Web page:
Monday, March 21, 2011

REVIEW: The Lucky Country- William Mackinnon

As a contemporary painter, Mackinnon has placed what he saw within his painting framework and with the employment of multiple mediums used in a variety of ways; concerns regarding the future conservation of the work have been boldly disbanded in favour of the materials having conceptual value.

William Mackinnon, Kintore ii (Nataa Nungurayi), 2010, acrylic and enamel on linen, 99 x 100cm

Close examination of the artworks surface reveals clever meta-material usage: thick, vertical, blocks of colour are actually strips of fluoro painters tape adhered to the canvas amongst the layers of paint and the red, dusty ground has been painted with ochre from the earth, a natural pigment used for traditional paintings by indigenous people of the area.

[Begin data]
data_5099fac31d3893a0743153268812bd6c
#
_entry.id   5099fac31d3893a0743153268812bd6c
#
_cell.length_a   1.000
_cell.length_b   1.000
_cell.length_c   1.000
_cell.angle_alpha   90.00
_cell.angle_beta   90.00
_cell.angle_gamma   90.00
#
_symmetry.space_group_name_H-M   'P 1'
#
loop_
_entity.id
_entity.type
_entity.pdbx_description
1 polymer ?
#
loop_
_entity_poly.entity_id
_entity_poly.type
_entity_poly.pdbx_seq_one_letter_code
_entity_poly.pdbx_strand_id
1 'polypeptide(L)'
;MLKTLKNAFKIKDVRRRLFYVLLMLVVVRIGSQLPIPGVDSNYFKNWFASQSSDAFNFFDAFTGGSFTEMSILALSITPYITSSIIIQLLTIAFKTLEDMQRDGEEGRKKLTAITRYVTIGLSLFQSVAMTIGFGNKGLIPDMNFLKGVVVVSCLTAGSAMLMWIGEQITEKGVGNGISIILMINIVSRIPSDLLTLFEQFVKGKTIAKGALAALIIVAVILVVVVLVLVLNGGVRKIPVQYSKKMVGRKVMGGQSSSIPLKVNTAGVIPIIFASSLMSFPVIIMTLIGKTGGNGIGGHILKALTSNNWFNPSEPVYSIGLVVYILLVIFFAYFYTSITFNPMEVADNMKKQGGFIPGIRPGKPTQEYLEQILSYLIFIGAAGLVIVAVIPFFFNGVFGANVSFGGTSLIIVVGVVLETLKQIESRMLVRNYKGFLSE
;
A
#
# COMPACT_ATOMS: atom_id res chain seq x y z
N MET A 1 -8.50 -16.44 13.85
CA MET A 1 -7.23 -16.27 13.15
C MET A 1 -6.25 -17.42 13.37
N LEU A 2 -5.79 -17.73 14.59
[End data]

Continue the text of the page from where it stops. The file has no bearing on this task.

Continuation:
William Mackinnon, Happy and sad (Johnny and Walangkura), 2011, acrylic, oil and enamel on linen, 99 x 120 cm

There is strength in Mackinnons work in his ability to flex and adjust his style into a custom, malleable mould for his subject matter to sit within rather than altering reality to fit his style. Unlike Fred Williams whom captured the literal landscape, Mackinnon boldly aims to depict the psychic and social landscapes as well as the physical country and environment of the Kimberley.

1 comment:

venugopal said...

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